WAYS TO CONNECT the build environment to Nature

Biophilic design can be organized into three categories – Incorporating Nature, Mimicking Nature, and Nature of the Space – that provide a framework for understanding a diversity of strategies for the built environment.


Incorporating Nature addresses the direct, physical and ephemeral presence of nature in a place. This includes plant life, water and animals, as well as breezes, sounds, scents and other natural elements. Common examples include potted plants, flowerbeds, bird feeders, butterfly gardens, water features, fountains, aquariums, courtyard gardens and green walls or vegetated roofs. The strongest Nature in a Place experiences are achieved through the creation of meaningful, direct connections with these natural elements, particularly through diversity, movement and multi-sensory interactions.

Nature in the Space encompasses seven biophilic design patterns:

  1. Visual Connection with Nature. A view to elements of nature, living systems and natural processes.
  2. Non-Visual Connection with Nature. Auditory, haptic, olfactory, or gustatory stimuli that engender a deliberate and positive reference to nature, living systems or natural processes.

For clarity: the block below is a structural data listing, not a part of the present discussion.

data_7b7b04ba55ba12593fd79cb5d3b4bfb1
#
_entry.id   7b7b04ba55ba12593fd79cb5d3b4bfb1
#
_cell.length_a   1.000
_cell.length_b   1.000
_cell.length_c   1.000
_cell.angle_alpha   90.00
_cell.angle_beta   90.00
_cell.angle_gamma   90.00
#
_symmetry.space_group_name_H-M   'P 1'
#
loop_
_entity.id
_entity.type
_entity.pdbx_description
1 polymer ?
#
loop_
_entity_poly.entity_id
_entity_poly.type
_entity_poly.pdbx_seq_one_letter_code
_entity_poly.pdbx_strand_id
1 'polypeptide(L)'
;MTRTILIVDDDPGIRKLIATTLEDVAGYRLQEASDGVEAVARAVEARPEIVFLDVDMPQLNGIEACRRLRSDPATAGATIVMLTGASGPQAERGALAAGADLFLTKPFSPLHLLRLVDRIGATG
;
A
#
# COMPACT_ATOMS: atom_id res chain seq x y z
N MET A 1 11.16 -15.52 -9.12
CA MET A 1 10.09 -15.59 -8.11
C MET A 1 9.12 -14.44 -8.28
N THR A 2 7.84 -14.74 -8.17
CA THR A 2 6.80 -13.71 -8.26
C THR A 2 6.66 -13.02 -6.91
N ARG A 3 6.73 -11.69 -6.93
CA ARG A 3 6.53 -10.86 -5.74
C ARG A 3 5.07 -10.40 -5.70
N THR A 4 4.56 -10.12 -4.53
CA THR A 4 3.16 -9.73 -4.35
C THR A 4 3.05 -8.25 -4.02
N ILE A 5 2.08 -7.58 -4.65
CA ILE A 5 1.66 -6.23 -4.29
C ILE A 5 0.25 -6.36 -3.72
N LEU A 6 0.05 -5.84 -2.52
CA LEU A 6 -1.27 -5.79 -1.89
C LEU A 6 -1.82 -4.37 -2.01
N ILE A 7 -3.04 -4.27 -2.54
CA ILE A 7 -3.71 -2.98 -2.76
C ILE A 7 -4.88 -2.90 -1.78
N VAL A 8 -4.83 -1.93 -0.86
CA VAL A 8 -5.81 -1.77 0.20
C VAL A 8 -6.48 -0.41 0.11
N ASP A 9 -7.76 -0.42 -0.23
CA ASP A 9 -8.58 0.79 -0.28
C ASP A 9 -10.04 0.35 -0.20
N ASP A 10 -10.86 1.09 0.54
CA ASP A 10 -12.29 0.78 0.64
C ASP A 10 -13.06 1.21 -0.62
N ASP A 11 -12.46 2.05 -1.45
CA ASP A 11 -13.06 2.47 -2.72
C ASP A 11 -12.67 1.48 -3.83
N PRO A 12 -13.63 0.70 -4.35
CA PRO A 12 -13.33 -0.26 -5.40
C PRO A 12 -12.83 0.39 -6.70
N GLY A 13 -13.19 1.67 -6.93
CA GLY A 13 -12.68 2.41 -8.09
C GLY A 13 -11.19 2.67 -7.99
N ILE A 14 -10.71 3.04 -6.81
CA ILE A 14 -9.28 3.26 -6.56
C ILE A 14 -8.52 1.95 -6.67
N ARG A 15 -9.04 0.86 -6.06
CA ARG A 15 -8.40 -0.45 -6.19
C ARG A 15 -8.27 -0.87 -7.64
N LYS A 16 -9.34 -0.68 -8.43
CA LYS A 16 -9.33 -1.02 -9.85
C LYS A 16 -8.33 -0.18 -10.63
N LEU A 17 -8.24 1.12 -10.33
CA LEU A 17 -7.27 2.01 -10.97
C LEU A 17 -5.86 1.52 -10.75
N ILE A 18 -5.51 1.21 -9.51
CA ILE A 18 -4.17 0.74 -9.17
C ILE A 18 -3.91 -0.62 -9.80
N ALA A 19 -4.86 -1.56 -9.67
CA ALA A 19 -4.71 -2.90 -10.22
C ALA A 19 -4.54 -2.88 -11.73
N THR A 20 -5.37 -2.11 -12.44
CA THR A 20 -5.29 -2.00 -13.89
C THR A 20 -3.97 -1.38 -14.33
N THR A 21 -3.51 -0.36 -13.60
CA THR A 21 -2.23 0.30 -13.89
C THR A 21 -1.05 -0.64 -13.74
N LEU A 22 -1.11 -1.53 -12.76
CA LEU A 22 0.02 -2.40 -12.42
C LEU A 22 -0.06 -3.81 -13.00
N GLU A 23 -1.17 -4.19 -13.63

3. Non-Rhythmic Sensory Stimuli. Stochastic and ephemeral connections with nature that may be analyzed statistically but may not be predicted precisely.
  4. Thermal & Airflow Variability. Subtle changes in air temperature, relative humidity, airflow across the skin, and surface temperatures that mimic natural environments.
  5. Presence of Water. A condition that enhances the experience of a place through seeing, hearing or touching water.
  6. Dynamic & Diffuse Light. Leverages varying intensities of light and shadow that change over time to create conditions that occur in nature.
  7. Connection with Natural Systems. Awareness of natural processes, especially seasonal and temporal changes characteristic of a healthy ecosystem.